FlowerPotNursery String of Hearts Ceropegia woodii 6" Basket

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Ceropegia woodii is a flowering plant in the dogbane family Apocynaceae, native to South Africa, Eswatini and Zimbabwe. It is sometimes treated as a subspecies of the related Ceropegia linearis, as C. linearis subsp. woodii. Common names include chain of hearts, collar of hearts, string of hearts, rosary vine, hearts-on-a-string, and sweetheart vine.

In 1881, the species was discovered hanging from rocks on Groenberg Mountain in Natal, SA, at an altitude of 1800 feet, by John Medley Wood, curator of the Durban Botanic Gardens. Thirteen years later, in 1894, he sent a living plant to the Royal Botanic Gardens, Kew, UK. The plant that had been sent to Kew subsequently flowered, providing the material for Plate 7704 of Curtis's Botanical Magazine published in 1900. The prolific botanical artist Matilda Smith prepared the plate, while the Kew taxonomist, N. E. Brown, produced a detailed description, naming the plant after its discoverer. Its trailing habit, neat appearance, and tolerance of neglect, made it an ideal plant for hanging baskets.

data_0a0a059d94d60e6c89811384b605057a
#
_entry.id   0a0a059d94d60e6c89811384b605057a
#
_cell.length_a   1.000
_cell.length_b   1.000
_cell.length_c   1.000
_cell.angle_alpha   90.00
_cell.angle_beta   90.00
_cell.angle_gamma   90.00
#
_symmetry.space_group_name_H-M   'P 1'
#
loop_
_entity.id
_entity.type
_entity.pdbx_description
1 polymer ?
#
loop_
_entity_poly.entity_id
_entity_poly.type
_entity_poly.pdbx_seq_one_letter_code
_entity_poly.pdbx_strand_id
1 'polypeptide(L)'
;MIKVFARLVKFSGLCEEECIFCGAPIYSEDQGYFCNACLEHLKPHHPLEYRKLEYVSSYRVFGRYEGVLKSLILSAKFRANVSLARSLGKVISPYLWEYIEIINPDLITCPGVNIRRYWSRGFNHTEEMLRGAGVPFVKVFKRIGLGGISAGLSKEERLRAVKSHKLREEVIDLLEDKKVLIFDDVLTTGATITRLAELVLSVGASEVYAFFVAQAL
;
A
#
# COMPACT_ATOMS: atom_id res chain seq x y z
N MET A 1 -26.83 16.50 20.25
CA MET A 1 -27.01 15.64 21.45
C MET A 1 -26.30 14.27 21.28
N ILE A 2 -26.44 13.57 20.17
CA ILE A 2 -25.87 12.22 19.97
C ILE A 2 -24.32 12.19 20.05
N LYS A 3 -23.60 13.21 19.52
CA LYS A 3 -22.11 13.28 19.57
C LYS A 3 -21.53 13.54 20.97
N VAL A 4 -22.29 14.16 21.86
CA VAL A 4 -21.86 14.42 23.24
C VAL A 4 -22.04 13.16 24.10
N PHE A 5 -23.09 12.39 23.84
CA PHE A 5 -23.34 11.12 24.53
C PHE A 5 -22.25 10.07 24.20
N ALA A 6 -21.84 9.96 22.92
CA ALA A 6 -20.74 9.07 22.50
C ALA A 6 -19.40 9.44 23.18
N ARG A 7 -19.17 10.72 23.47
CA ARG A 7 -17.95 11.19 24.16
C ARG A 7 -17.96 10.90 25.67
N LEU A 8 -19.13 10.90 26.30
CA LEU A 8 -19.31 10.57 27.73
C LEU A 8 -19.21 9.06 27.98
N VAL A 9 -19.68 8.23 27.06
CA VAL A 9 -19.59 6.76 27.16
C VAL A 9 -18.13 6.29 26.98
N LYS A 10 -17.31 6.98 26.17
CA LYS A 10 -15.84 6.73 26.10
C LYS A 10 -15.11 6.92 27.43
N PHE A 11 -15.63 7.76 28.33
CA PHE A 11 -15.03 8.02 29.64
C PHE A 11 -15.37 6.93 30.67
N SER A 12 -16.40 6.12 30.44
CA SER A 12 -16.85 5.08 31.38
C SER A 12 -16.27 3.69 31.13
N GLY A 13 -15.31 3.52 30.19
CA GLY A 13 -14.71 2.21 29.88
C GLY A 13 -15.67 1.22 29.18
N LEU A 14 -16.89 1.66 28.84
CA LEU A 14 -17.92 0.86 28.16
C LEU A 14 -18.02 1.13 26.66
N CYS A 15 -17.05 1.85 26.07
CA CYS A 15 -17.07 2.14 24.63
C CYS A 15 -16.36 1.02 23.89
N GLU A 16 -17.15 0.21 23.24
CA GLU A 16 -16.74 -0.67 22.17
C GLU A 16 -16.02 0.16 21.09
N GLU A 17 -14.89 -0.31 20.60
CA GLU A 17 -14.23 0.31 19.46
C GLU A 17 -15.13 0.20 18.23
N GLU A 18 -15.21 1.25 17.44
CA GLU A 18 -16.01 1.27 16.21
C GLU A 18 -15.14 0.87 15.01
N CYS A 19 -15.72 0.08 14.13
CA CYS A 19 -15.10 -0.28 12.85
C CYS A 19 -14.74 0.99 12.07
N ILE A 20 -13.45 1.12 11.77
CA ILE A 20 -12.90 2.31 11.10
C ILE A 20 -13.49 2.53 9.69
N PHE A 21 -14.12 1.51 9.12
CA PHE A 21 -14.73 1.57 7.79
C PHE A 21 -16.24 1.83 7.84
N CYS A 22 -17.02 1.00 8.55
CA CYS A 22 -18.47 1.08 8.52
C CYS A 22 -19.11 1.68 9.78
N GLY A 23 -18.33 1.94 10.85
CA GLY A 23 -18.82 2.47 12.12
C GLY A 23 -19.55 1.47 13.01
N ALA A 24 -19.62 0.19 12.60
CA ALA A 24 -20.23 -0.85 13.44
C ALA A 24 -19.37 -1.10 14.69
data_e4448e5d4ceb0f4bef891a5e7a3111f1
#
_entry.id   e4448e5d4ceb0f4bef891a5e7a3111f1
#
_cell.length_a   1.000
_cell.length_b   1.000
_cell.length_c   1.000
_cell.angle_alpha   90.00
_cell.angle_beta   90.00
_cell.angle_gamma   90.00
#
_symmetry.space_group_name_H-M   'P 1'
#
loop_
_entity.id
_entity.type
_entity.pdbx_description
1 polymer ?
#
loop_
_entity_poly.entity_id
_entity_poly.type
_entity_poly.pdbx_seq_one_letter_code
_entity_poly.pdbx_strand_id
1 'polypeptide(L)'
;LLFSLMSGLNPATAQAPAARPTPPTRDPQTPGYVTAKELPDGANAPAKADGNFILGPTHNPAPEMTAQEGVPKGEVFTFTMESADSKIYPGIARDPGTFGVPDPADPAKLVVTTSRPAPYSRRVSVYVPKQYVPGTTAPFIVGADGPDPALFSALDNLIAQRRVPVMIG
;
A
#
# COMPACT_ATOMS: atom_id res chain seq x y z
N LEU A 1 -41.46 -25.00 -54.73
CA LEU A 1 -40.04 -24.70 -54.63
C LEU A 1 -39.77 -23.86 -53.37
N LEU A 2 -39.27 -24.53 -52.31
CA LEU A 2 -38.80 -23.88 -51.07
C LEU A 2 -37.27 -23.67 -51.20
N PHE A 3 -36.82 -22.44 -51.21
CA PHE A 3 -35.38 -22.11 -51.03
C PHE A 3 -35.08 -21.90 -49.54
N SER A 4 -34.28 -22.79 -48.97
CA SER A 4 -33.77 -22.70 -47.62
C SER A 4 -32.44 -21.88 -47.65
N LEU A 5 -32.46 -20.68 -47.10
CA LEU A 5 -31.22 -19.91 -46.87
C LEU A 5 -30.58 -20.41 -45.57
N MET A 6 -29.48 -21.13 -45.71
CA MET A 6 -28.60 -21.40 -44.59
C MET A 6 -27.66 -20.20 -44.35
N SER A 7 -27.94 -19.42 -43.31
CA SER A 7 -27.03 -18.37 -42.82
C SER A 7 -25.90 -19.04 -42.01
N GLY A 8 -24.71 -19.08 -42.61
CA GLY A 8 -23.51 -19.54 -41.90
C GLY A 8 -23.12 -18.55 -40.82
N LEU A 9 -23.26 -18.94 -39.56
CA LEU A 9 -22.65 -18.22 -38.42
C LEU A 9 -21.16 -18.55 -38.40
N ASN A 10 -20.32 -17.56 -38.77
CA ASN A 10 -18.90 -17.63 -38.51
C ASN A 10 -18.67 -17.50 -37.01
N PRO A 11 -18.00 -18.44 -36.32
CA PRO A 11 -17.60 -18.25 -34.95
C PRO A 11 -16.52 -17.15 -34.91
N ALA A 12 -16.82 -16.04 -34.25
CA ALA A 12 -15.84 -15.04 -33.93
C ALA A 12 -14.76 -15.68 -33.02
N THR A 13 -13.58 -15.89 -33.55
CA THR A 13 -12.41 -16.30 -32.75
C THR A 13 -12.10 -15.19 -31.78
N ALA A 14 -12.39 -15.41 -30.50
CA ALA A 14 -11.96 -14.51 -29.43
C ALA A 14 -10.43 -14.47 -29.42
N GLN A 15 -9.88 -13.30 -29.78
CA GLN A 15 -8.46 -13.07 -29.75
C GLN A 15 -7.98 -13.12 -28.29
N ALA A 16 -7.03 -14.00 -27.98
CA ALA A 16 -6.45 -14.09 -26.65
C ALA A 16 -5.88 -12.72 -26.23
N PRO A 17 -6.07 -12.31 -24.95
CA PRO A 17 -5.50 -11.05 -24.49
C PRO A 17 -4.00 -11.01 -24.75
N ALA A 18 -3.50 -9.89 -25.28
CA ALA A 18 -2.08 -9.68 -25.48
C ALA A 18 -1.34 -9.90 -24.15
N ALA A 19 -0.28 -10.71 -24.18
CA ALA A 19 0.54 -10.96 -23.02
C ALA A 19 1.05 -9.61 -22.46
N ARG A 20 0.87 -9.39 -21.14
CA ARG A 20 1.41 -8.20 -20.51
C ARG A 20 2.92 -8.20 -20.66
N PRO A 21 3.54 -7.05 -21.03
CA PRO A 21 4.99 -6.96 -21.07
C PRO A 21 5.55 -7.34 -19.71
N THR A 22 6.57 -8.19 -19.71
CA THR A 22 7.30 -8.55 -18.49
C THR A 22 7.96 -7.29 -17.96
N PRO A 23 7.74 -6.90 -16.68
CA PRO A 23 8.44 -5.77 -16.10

It is an evergreen succulent trailing vine that grows to 3.9 in in height and spreads to reach up to 6 ft 7 in-13 ft 1 in in length. Its leaves are shaped like hearts. When exposed to sufficient light they have a deep green color; under insufficient lighting the leaves are pale green. With age it develops a woody caudex at its base. The roots, and occasionally the stems, will often develop tubers. On the stems these tubers form at nodes and are likely the reason for the common name of rosary vine.

In general, the flower form is similar to those of other Ceropegia species. The corolla is a mixed colouring of off-white and pale magenta. The five petals are a deeper purple.

Give credit where credit is due: Wikipedia 2021